June 2, 1965
Having created a display for the Veteran’s museum, I am not a fan of vandalism, but as pranks go, this one was a doozy.
Someone with a big truck or tractor swiped the 140-millimeter cannon from the Veterans Memorial Building and parked down Grand Ave. at Cal Poly, quite a feat in the era when most cars on the road were sedans not a 4×4 trucks.
Quoting the article by staff writer Chuck Yoakum under the headline:
Memorial cannon ‘captured’
Note to the 3rd Nipponese Armored Division, last heard from somewhere in the jungles of Guadalcanal. Don’t feel too bad about that cannon that was stolen from you over 20 years ago by the U.S. Army, even they couldn’t hang onto it in our own country. It disappeared again last night, right off the front lawn of the Veterans Memorial Building in San Luis Obispo and turned up next to the dining hall at Cal Poly.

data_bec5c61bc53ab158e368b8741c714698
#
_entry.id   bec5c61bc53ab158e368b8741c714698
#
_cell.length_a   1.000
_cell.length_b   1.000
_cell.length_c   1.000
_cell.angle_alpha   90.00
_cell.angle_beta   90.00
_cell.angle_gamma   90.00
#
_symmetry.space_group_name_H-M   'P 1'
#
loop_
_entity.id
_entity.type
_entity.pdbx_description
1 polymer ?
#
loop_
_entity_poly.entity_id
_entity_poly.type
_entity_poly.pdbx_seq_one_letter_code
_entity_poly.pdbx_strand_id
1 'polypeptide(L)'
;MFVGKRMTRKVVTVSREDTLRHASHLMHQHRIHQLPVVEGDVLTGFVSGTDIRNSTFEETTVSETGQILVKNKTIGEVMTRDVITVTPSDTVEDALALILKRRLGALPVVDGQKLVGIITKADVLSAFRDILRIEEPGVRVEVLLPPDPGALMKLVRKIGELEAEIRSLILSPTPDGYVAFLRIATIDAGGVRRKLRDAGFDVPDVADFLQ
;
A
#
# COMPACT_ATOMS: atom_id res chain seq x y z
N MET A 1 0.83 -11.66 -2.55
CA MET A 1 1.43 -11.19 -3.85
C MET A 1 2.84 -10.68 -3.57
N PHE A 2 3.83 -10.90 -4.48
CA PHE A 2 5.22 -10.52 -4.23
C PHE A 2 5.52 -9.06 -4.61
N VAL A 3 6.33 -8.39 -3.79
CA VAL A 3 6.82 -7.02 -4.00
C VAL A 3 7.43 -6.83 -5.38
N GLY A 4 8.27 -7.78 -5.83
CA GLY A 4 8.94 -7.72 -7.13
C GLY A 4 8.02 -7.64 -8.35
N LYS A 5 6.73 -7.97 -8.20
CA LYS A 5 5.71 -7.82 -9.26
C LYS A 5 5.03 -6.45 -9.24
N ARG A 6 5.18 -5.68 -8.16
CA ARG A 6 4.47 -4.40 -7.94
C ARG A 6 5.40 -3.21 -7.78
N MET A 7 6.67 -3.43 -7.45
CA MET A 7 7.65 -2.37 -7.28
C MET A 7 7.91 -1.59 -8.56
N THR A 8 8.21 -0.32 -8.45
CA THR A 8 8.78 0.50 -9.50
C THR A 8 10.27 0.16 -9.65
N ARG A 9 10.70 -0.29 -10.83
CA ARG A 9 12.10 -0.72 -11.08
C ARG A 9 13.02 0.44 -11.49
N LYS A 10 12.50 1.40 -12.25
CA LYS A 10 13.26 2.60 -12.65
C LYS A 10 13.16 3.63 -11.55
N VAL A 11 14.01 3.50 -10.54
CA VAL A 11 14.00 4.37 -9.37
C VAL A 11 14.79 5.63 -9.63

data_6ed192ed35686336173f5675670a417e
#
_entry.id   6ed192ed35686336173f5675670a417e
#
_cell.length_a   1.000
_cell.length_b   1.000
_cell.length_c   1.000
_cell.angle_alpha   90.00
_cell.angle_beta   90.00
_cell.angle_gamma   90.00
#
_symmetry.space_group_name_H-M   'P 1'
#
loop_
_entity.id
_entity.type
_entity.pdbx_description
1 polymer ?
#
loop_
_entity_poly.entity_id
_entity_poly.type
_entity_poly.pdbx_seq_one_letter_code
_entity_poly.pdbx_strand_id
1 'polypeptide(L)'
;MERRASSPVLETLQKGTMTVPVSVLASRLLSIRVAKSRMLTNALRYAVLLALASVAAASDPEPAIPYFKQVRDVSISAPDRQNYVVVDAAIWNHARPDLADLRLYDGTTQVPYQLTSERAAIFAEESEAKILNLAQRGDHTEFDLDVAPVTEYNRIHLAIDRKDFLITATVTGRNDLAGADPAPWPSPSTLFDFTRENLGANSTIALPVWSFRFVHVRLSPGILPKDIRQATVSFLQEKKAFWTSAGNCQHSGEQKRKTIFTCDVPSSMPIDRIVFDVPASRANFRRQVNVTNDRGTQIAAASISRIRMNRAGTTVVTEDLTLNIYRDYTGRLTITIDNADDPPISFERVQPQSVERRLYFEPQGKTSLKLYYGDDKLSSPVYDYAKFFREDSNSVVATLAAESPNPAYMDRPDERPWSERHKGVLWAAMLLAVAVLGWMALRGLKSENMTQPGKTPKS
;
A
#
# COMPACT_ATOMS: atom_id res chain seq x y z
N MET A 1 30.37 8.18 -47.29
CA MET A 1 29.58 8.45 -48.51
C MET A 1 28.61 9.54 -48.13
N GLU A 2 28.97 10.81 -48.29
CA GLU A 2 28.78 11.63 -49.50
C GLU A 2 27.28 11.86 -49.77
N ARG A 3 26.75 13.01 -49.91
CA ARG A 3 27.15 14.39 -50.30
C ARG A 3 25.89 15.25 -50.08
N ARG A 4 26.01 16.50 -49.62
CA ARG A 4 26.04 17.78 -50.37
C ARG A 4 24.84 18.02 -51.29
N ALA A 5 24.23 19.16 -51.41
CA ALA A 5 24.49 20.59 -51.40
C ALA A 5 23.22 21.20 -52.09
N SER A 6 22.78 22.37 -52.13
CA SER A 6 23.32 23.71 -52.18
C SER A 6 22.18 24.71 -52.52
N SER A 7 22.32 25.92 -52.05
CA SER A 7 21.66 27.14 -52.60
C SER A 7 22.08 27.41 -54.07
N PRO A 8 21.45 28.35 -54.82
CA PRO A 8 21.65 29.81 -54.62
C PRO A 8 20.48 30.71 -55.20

City police and county sheriff’s deputies haven’t got the foggiest idea of who took it and apparently the people down at the veterans Building aren’t real excited about losing it. “Whoever took it can keep it as far as I’m concerned,” Charles Hazen, who is in charge of the Veterans Building, said. “It’s been nothing but a headache to me.”
I’ll defer to an expert on artillery, but it looks like the gun has been returned.